Iron ore surges as China’s steel output approaches ‘inflection point’

Speculation that China’s steel mills are preparing for an easing of production cuts as soon as next month sent iron ore prices surging as traders positioned for an approaching inflection point in the country’s steel output.

The price of iron ore traded in the spot market jumped 6.8 per cent to $US103.27 a tonne, according to Fastmarkets MB, more than recouping the losses from Friday’s omicron-induced sell-off. Futures in Singapore were up nearly 10 per cent.

The bulk commodity’s swift rebound followed a report by Chinese research group MySteel which indicated that China’s steel mills are restocking ahead of a restart of idled plants in December, which is expected to trigger a rise in pig iron production.

“This could mark the inflection point after months of pressure on output,” said senior commodity strategist at ANZ, Daniel Hynes.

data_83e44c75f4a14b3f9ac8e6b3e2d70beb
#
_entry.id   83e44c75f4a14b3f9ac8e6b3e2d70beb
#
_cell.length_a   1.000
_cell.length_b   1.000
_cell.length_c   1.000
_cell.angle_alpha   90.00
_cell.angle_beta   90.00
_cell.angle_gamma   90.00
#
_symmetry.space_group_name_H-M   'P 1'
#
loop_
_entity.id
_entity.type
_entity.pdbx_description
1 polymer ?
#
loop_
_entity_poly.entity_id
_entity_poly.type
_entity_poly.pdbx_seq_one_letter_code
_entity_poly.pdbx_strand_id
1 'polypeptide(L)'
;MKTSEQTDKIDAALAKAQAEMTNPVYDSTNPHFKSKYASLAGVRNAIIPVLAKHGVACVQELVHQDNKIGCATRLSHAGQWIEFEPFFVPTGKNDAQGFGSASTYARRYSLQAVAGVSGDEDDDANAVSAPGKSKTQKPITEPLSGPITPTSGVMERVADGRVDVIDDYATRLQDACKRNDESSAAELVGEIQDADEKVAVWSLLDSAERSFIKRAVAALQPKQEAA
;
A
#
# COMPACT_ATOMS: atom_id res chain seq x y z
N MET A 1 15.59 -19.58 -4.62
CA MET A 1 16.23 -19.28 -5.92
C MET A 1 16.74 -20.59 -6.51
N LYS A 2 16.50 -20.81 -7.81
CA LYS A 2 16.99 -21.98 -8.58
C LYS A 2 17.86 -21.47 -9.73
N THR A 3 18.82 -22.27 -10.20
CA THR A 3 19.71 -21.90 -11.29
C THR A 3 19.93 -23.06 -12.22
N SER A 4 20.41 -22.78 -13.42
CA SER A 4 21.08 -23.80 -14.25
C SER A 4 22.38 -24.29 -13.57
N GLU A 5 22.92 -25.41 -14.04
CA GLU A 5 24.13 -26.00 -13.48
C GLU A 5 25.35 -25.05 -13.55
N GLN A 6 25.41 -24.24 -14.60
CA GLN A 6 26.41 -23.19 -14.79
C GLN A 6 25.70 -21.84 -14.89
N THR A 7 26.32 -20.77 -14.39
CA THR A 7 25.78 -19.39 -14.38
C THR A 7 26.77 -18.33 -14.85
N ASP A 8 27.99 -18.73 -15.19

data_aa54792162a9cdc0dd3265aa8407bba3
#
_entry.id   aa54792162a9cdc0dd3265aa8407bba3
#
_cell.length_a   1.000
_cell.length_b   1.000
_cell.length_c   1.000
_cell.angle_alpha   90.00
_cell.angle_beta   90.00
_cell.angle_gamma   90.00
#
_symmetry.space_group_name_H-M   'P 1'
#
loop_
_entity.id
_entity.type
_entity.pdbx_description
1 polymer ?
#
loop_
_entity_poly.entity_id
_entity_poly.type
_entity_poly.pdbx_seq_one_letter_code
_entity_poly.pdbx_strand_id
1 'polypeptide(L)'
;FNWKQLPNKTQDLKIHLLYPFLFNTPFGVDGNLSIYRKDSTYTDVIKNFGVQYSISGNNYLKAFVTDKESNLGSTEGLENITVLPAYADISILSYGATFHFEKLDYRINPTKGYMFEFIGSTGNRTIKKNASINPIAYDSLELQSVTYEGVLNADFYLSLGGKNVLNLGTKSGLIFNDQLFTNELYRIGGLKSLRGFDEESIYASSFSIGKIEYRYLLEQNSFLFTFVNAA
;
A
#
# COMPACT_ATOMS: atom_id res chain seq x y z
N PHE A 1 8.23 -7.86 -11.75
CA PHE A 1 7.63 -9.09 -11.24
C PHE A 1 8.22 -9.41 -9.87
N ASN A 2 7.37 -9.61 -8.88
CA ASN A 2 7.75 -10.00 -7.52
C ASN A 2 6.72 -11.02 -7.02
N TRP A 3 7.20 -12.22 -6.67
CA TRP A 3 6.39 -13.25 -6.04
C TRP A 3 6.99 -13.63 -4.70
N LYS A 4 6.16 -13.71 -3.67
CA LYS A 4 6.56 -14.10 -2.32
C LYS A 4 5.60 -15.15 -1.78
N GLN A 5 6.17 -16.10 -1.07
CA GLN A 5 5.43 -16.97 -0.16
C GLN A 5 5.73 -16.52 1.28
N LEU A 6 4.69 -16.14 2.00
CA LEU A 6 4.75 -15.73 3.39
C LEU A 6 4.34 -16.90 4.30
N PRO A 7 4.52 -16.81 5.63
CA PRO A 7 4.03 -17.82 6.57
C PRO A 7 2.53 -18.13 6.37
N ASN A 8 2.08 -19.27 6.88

Widespread steel production curbs have sent iron ore prices spiralling from record highs as Chinese authorities cut emissions ahead of next year’s Winter Olympics, and demand for the commodity plummeted amid a slowdown in China’s property sector.

But MySteel said it expects pig iron production, the product of smelted iron ore, to rise by 37,000 tonnes per day by the end of December as 16 idled and two overhauled blast furnaces are restarted.

Commodities broker Marex Spectron said rumours about numerous steel mills in Tangshan preparing to ease production cuts explained the iron ore rally overnight.

Hot rolled coil and steel rebar prices have steadily risen since the middle of November, pushing steel margins and prices higher.

“Steel margins lifting is a positive sign from the demand side which has coincided with positive news from the steel output side,” said Vivek Dhar, director of mining and energy commodities research at the Commonwealth Bank.

“Our projection for iron ore prices is reliant on steel demand, and if that is emerging from the bottom, we could be in a positive space come next year, particularly after Chinese New Year and the Olympics.”

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